Peduto lashes out over court order to shut down ride shares, then switches gears
Pittsburgh Mayor Bill Peduto lashed out at Gov. Tom Corbett on Wednesday, then reversed himself and praised the governor for favoring legislation that would allow ride-sharing services to operate in Pennsylvania.
Two administrative judges on Tuesday ordered Uber and Lyft to stop doing business in Pennsylvania until they get a permit. The San Francisco-based companies have applications pending before the Public Utility Commission.
Peduto first issued a statement that said, “I will not let the governor and the Public Utility Commission shut down innovation without a fight.” About four hours later, he issued a second statement that said, “I want to thank Gov. Tom Corbett for his support of laws that would adapt current state regulations to allow ride-sharing companies to grow.”
Neither the mayor's office nor Corbett's office would comment on the about-face.
Peduto is a fervent supporter of the app-based ride-sharing companies, which have been operating in Pittsburgh where it's often difficult to find transportation at night.
After Peduto's initial statement, Corbett's office said the governor had no involvement in the PUC decision and was “perplexed” by the mayor's criticism.
“We were not consulted by the PUC,” said Corbett spokesman Owen McEvoy. “The governor is actually supportive of legislation that would allow these ride companies to operate.”
The PUC filed paperwork last month seeking a cease-and-desist order for the companies because they continued to operate without a permit and despite proposed fines of $130,000 for Lyft and $95,000 for Uber.
Uber reported on its blog that it intends to “operate as usual” for an unspecified time. Spokesman Taylor Bennett did not respond to a question about how long the company intends to continue offering rides. Lyft did not return a phone call.
PUC spokeswoman Jennifer Kocher said Commonwealth Court could hold the companies in contempt if they fail to comply with the court order.
Bob Bauder is a staff writer for Trib Total Media. He can be reached at 412-765-2312 or email@example.com.
Show commenting policy
TribLive commenting policy
You are solely responsible for your comments and by using TribLive.com you agree to our Terms of Service.
We moderate comments. Our goal is to provide substantive commentary for a general readership. By screening submissions, we provide a space where readers can share intelligent and informed commentary that enhances the quality of our news and information.
While most comments will be posted if they are on-topic and not abusive, moderating decisions are subjective. We will make them as carefully and consistently as we can. Because of the volume of reader comments, we cannot review individual moderation decisions with readers.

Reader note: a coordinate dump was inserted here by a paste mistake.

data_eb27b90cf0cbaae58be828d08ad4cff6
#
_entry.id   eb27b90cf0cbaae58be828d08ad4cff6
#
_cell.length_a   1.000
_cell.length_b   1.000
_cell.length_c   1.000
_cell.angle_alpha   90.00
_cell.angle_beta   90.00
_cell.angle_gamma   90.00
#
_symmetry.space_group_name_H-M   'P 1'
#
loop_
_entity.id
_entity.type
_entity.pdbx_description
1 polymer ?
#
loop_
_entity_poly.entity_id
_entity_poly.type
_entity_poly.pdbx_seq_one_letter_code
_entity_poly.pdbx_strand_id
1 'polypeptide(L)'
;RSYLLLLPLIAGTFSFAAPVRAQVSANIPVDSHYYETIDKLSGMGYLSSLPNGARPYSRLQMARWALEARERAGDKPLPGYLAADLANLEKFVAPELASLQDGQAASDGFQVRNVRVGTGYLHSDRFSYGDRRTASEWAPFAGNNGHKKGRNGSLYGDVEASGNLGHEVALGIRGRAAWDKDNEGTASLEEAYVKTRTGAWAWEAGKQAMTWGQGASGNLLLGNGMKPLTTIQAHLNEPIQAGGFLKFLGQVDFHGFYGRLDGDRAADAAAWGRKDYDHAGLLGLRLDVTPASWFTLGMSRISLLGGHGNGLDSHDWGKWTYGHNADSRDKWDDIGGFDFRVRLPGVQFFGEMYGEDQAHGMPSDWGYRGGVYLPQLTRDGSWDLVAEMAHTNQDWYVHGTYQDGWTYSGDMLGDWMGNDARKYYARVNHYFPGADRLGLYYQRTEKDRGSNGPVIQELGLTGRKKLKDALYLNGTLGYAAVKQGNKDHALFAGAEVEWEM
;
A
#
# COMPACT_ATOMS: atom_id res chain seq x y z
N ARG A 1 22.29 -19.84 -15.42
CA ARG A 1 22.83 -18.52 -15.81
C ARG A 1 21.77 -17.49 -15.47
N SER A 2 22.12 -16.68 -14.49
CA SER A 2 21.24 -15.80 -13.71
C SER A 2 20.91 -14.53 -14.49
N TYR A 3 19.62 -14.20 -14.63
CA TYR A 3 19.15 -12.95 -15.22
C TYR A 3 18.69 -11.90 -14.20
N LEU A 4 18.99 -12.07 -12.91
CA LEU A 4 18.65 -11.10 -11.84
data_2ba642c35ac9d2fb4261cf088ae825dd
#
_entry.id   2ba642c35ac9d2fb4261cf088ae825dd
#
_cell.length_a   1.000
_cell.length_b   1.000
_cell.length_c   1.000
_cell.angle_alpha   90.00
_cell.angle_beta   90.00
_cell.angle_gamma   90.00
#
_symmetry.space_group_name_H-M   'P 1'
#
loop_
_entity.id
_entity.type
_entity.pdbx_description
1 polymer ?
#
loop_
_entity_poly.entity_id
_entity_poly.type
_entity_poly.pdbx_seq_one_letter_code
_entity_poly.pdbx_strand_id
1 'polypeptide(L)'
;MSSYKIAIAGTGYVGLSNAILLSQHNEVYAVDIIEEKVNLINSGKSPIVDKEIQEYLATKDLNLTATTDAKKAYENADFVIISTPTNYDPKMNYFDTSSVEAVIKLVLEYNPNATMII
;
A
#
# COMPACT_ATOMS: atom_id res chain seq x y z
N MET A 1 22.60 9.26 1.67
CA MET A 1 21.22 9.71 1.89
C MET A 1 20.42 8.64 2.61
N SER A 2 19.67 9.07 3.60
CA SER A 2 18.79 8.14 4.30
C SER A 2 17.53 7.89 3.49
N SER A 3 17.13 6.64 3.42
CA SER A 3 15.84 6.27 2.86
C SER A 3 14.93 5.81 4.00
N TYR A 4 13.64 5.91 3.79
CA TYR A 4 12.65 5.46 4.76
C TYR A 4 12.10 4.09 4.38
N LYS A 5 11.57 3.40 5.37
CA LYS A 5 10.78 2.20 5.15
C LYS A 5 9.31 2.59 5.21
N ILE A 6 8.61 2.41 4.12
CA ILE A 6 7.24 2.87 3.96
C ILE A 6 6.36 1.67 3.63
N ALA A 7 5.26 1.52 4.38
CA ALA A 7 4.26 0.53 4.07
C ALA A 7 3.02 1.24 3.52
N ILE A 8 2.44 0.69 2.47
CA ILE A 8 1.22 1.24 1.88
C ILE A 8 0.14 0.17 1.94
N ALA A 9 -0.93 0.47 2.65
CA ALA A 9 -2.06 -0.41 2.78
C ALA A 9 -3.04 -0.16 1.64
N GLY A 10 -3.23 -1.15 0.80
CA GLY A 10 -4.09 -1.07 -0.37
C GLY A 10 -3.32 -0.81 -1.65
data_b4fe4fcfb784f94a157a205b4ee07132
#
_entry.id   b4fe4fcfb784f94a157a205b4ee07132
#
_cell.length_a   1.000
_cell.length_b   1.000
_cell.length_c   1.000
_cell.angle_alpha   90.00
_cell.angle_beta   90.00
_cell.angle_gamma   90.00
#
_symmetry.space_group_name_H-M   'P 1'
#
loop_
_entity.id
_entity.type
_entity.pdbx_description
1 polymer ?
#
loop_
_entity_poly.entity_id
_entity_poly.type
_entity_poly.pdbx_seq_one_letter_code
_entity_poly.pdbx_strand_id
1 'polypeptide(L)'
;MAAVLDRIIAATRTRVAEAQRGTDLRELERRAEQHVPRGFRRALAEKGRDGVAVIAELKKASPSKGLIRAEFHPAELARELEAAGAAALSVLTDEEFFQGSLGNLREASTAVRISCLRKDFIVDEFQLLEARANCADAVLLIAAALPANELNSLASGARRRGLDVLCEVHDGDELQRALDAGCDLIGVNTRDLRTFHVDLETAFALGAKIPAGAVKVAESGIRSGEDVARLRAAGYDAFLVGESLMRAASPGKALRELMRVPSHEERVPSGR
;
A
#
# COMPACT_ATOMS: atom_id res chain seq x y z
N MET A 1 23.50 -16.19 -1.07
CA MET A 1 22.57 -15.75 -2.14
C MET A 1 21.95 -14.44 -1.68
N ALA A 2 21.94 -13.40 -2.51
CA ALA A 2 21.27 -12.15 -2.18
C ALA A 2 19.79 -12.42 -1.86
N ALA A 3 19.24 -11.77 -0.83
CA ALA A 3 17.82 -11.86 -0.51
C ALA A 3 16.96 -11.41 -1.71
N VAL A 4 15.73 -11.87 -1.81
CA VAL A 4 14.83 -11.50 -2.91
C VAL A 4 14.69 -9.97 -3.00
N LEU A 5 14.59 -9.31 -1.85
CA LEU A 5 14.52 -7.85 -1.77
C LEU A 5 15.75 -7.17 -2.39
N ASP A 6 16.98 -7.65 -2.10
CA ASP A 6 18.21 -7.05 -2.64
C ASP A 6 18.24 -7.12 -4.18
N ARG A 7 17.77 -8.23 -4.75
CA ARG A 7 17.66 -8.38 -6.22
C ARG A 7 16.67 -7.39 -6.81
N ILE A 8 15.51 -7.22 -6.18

We value thoughtful comments representing a range of views that make their point quickly and politely. We make an effort to protect discussions from repeated comments either by the same reader or different readers.
We follow the same standards for taste as the daily newspaper. A few things we won't tolerate: personal attacks, obscenity, vulgarity, profanity (including expletives and letters followed by dashes), commercial promotion, impersonations, incoherence, proselytizing and SHOUTING. Don't include URLs to Web sites.
We do not edit comments. They are either approved or deleted. We reserve the right to edit a comment that is quoted or excerpted in an article. In this case, we may fix spelling and punctuation.
We welcome strong opinions and criticism of our work, but we don't want comments to become bogged down with discussions of our policies and we will moderate accordingly.
We appreciate it when readers and people quoted in articles or blog posts point out errors of fact or emphasis and will investigate all assertions. But these suggestions should be sent via e-mail. To avoid distracting other readers, we won't publish comments that suggest a correction. Instead, corrections will be made in a blog post or in an article.
- State police say escaped Armstrong County inmate has been captured
- Judge rules McCullough guilty of taking money from elderly woman’s estate
- Pirates’ Burnett endures another poor start in blowout loss to Reds
- Starkey: Garoppolo baffles Steelers
- Pirates bolster bullpen by trading for former closer Soria
- Steelers’ reserve quarterbacks vie to secure spot behind Roethlisberger, Gradkowski
- Emails among Governor Wolf’s aides reveal concern over AG Kane
- Former Virginia Governor Gilmore joins 520 vying for presidency
- Pitt, McConnell-Serio agree to new contract through 2020-21 season
- Inside the Steelers: Rookie linebacker Chickillo continues to excel
- Warrant issued for man accused of killing Brookline woman